Forearm fracture

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Background

  • Solitary fractures of the forearm are uncommon
    • Fractures usually occur at two or more sites or also involve a ligamentous injury

Fracture Types

=Both Bone

Background

  • Requires great amount of force (vehicular trauma, falls from height, direct blow)
  • Neurovascular complications are unusual

Imaging

  • Always consider wrist and elbow films
  • Assess for angulation
    • AP view: radial styloid and radial tuberosity normally point in opposite directions
    • Lateral view: ulnar styloid and coronoid process normally point in opposite directions

Management

  • Rule-out compartment syndrome
  • ORIF


Isolated Radius (proximal)

Background

  • Rare
  • When occur, most are displaced
  • Compartment syndrome is rare

Management

  • Nondisplaced: cast immobilization
  • Displaced: Internal fixation


Isolated Ulna (Nightstick)

Background

  • Most often due to direct trauma

Management

  • Stable: short arm cast
  • Unstable: ORIF
    • >50% displacement
    • >10% angulation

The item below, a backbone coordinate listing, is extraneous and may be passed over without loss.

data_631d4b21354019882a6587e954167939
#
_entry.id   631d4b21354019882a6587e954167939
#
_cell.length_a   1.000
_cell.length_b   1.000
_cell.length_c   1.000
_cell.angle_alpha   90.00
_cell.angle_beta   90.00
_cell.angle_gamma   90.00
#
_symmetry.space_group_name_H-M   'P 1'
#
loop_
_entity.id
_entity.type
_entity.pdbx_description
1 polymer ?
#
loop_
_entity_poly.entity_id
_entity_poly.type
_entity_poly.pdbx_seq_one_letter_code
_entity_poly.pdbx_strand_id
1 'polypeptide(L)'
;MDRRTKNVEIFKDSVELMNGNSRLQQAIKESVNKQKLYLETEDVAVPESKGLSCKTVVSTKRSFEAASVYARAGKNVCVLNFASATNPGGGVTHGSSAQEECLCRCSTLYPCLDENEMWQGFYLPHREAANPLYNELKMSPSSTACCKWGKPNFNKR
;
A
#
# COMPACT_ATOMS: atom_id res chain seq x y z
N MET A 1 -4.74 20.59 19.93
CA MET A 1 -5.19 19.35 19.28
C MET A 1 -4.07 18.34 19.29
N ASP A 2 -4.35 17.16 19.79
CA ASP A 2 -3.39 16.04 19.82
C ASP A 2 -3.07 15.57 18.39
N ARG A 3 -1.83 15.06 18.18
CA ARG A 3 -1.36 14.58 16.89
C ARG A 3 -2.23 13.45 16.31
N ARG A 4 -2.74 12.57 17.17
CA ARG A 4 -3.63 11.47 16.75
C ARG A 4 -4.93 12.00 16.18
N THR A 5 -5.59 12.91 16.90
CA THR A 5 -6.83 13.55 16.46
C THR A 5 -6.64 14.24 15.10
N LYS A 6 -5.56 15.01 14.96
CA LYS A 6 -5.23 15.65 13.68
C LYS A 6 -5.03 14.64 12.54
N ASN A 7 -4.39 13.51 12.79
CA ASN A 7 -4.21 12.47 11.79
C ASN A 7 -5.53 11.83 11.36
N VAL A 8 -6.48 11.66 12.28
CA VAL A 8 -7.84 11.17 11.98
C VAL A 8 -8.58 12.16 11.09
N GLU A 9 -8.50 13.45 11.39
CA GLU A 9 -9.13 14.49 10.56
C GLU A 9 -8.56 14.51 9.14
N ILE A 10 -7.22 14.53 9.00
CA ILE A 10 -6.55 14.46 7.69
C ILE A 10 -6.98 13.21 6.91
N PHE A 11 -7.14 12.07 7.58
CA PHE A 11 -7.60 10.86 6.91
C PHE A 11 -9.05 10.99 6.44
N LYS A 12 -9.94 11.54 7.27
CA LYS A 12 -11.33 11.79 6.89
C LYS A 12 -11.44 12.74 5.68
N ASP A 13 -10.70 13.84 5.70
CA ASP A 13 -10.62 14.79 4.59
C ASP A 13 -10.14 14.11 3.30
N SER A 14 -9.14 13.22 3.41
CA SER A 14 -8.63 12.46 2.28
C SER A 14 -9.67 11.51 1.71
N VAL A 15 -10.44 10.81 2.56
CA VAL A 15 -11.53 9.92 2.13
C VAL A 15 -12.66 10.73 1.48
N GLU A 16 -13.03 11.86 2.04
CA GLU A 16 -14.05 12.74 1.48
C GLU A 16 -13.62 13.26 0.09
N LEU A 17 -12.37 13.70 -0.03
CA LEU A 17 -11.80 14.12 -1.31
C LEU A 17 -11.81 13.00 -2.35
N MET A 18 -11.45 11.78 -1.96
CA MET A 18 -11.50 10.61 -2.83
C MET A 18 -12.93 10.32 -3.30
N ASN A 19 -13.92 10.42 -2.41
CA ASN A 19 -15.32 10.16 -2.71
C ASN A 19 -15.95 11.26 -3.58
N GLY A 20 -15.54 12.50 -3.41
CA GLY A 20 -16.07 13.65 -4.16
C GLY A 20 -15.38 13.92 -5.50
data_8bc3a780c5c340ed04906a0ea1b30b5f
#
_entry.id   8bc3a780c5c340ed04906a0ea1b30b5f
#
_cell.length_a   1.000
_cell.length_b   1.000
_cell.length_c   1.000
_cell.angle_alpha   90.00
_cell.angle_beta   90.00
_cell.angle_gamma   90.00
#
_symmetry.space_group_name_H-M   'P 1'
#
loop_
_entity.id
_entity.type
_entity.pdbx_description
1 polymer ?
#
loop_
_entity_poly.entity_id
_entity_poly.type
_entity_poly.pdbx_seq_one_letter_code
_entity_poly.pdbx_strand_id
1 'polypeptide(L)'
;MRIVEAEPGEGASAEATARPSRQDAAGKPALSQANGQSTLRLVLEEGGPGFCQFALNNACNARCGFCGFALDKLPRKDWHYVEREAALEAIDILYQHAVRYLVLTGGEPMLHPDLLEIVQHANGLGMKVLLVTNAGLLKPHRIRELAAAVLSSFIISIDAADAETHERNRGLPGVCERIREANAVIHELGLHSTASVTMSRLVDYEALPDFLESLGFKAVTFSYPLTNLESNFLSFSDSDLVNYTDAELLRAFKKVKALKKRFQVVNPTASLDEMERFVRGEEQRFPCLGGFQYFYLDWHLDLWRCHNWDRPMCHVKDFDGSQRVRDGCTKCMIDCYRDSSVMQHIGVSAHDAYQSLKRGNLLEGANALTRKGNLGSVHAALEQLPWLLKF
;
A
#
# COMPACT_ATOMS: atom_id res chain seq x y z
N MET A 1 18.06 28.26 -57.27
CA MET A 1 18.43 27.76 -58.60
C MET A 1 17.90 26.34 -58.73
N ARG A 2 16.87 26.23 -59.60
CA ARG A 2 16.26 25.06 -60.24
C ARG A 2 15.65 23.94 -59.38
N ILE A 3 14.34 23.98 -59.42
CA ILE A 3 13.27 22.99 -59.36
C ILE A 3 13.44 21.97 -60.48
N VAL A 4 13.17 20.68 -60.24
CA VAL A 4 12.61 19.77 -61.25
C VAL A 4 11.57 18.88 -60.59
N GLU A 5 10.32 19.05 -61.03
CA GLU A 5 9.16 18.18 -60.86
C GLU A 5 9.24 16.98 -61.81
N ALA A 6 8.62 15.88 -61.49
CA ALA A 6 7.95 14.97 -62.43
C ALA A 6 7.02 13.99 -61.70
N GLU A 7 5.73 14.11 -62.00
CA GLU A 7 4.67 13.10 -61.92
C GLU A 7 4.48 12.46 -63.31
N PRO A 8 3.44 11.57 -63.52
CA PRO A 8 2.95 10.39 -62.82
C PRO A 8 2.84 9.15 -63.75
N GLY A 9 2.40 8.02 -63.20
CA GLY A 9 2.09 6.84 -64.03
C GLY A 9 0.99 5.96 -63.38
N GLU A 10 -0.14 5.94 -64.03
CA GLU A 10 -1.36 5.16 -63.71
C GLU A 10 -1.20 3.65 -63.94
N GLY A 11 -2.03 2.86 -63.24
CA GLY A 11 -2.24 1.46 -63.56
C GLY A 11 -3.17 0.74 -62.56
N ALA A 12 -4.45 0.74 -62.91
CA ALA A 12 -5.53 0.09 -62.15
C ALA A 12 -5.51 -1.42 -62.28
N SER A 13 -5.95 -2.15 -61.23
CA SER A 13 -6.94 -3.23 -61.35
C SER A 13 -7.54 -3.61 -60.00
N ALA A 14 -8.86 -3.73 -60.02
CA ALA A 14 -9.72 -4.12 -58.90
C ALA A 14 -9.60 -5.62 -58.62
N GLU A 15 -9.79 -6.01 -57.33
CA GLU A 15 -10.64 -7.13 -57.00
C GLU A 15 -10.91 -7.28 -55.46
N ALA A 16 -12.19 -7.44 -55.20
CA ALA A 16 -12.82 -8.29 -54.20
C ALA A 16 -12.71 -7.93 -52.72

• Involvement of proximal 1/3

Monteggia Fracture-Dislocation

Background

  • Ulna fx (proximal third) + radial head dislocation
  • Easy to overlook the radial head dislocation (will result in worse outcome)

Clinical Features

  • Pain/swelling at elbow
  • Radial head may be palpable in an anterolatera or posterolateral location

Management

  • Consult ortho in the ED; likely requires ORIF

Galeazzi Fracture-Dislocation

Background

  • Radius fx (distal third) + distal radioulnar dislocation
  • Caused by FOOSH or direct blow

Clinical Features

  • Localized tenderness/swelling over distal radius/wrist

Diagnosis

  • PA: May only show slightly increased distal radioulnar joint space
  • Lateral: Ulna is displaced dorsally

Management

  • Consult ortho in the ED; likely requires ORIF

Source

  • Tintinalli